In my lifetime as a journalist I have interviewed many people from all walks of life. Some world famous, others for whom fame is only a dream.
Today I had the privilege to interview a man who will surely rank as one of my top five most memorable interview subjects.
Dakalo Muavha has just begun his fellowship in the sub specialty of urogynaecology. When he has finished, he will be the first black male urogynaecologist in South Africa. But that is not the most remarkable thing about him.
The picture above which I got off Google Maps is the road to Masiza High School in a deeply rural part of Limpopo. Here's the other side of that road:
This is where Dakalo went to school. The middle child of a single, unemployed mother, his dream for as long as he could remember was to be a doctor. He was the only person in his high school to do maths on the higher grade, and as his teacher was only able to teach standard grade they often had to work out problems together.
Yes, I know that it should be 90, in celebration of her birthday last week, but you'd get bored with reading the list, long before I got bored with making it.
1. My mom moved into the granny flat at our house earlier this year. it was a big move for her, away from all the friends she had made in the retirement resort (it was never an 'old age home'). It has been an interesting journey. We have spent more time together than we have since I was in school and it has been an adjustment that has been easier than I expected.
2. I am much more tired than my mother. Or is it laziness? Every morning I take her a cappuccino made by Greg and without fail she is up and dressed, make up on and ready to tackle the world. I am up and dressed too, but most days all I want to do is go back to bed.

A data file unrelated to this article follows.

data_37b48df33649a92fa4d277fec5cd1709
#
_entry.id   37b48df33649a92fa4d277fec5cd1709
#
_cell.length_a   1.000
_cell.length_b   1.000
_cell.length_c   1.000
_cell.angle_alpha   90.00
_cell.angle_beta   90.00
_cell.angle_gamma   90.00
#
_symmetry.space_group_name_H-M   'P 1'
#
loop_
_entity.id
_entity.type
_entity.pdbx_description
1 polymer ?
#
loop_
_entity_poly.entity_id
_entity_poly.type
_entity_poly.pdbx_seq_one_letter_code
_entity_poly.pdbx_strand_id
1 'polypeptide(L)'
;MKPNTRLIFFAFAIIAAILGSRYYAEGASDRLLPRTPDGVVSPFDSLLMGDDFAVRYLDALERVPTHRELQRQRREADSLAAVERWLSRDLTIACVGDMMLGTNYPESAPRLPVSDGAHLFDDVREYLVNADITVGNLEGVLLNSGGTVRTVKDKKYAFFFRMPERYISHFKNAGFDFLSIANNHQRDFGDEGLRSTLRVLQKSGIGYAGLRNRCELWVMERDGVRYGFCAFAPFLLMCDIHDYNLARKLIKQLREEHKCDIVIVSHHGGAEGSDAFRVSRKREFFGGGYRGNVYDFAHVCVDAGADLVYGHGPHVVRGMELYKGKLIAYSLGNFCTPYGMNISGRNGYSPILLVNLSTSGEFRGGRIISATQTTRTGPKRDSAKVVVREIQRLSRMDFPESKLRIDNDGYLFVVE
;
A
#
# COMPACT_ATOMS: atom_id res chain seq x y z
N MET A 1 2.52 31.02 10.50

3. I have never, ever seen my mom lying down for a nap during the day. Not once.
4. I am awed by the patience my mother has with the people who treat her like she i…
When I was a little girl, I was a sci fi freak. I read anything and everything I could get my hands on, and some of the stories I read then have remained with me ever since.
I was so convinced that the things I read about would be reality by the time I grew up that I sometimes feel an almost disconnected feeling ... like I am one of the survivors of some planetary disaster, and have memories of what the world used to be like.
I thought that we would have space travel for everybody, not just the super rich. In fact, I fully expected to be living on another planet.
I thought we would have instant access portals that we would step into if we wanted to get from one place to another. Kind of "beam me up Scotty" without the need for Scotty. A bit like the flues in Harry Potter, I suppose.
I certainly didn't think that I'd still be here, feet mostly on the ground, looking into a future of standing-room only aeroplanes.
These pictures are of Italian company Aviointeriors…